The government presented a proposal on Tuesday to revise its regional revitalization strategy, including strengthened support for major cities outside the Tokyo metropolitan area.
To combat the over-concentration of people and businesses in the capital, the government aims to create attractive footholds nationwide.
Excluding those in Tokyo and its three neighboring prefectures of Saitama, Chiba and Kanagawa, the program will chiefly cover prefectural capitals, ordinance-designated major cities and so-called core cities, which can serve as centers of regional economies.
The government intends to set up a system in which ministries and agencies will make efforts across various sectors to address each of the regional policy challenges, such as the revitalization of shopping streets and the development of an international business environment.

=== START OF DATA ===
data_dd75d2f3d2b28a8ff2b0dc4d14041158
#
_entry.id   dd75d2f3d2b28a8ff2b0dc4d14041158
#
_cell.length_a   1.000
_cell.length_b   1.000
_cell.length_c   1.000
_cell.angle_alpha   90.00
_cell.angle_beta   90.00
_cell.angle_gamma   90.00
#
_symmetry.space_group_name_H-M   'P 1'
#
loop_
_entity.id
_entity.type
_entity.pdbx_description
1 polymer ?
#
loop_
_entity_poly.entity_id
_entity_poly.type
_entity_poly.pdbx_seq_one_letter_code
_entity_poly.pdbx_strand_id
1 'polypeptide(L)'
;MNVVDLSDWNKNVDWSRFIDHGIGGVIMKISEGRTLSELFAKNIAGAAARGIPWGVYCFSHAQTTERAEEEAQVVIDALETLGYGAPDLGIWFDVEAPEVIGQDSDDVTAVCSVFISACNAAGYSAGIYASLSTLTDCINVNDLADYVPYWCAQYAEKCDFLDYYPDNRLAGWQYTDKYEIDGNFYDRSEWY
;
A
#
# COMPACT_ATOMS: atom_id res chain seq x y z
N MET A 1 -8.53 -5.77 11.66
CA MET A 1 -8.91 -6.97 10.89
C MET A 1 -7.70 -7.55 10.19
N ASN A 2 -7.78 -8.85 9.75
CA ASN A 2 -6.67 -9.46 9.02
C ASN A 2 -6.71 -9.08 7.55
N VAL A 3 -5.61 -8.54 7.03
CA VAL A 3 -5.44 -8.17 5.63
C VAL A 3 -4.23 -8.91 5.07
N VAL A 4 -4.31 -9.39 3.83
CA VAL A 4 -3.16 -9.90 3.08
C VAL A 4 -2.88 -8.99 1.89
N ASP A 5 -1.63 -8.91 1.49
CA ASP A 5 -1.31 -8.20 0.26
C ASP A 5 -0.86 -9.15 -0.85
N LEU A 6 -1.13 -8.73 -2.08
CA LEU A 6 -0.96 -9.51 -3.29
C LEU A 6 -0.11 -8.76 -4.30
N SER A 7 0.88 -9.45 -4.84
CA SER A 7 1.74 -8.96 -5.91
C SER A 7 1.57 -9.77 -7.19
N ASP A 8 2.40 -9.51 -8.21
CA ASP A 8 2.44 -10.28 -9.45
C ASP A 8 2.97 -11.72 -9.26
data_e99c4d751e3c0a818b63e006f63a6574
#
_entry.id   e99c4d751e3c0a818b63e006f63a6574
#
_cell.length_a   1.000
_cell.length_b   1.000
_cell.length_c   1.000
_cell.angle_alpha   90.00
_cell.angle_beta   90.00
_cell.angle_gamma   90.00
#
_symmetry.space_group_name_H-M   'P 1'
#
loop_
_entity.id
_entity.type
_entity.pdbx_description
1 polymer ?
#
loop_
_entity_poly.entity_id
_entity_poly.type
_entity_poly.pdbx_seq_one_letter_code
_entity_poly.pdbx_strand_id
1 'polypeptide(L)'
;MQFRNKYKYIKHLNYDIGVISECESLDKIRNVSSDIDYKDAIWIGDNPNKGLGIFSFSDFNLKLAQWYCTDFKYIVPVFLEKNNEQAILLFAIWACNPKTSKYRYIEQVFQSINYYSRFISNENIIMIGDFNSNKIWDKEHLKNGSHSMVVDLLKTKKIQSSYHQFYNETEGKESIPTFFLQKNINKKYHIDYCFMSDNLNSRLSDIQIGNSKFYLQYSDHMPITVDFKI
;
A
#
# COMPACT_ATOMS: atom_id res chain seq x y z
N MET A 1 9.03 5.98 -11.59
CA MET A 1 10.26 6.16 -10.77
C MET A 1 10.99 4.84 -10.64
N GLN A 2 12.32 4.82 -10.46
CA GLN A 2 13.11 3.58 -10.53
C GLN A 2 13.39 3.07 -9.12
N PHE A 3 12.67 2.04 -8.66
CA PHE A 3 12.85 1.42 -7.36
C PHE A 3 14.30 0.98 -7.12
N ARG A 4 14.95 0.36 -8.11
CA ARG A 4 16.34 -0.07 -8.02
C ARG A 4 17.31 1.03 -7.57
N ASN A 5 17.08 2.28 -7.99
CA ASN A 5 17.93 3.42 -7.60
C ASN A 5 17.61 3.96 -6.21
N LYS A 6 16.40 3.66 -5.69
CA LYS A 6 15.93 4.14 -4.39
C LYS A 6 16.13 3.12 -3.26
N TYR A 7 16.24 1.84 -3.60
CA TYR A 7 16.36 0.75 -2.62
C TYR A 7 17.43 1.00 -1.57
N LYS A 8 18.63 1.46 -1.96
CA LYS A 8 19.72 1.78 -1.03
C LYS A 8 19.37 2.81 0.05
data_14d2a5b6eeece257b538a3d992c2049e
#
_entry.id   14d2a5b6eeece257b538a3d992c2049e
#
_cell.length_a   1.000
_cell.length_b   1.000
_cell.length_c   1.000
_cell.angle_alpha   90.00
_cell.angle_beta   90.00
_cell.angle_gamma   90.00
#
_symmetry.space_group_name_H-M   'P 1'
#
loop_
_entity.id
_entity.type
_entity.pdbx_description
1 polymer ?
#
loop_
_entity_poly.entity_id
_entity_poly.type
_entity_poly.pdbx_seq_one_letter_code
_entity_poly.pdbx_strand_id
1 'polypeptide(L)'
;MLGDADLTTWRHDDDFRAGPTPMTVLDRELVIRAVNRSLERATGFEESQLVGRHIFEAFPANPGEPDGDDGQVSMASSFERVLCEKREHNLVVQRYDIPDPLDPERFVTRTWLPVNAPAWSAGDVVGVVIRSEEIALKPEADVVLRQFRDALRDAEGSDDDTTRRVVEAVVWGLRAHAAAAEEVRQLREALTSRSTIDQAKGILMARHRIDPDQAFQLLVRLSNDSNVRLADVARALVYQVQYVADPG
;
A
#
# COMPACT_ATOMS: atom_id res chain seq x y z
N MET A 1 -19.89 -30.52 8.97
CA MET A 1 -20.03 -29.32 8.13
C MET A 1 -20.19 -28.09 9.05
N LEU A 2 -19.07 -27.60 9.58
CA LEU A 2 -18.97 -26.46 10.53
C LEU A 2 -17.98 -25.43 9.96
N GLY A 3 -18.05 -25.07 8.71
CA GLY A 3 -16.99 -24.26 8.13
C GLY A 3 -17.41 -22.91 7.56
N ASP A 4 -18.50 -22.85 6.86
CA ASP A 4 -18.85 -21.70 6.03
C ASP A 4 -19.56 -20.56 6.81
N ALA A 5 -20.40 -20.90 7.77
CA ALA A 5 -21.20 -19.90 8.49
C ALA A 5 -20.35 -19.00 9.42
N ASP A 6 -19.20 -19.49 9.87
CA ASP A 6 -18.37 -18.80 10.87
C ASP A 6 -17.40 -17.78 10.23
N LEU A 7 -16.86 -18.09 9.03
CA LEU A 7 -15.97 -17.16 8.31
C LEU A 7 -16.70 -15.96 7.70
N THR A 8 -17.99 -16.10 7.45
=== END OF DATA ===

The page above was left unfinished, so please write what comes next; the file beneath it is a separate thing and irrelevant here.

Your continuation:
The government will provide support, such as raising the upper limit on subsidies for regional revitalization projects.
The proposal is set to be adopted by the Cabinet as early as Friday.
Following the recent enactment of the revised immigration control law, aimed at allowing more foreign nationals to join Japan’s workforce, the government will actively offer financial support to municipalities that accept more foreign workers. Using the subsidies, the government aims to encourage multicultural projects, including exchanges with local residents.
The proposal also includes deregulation to make it easier for stores and welfare facilities to be established within suburban residential complexes, as well as a support program under which up to ¥3 million will be given to residents of Tokyo’s densely populated 23 wards, as well as commuters to the city, after they move outside the capital.
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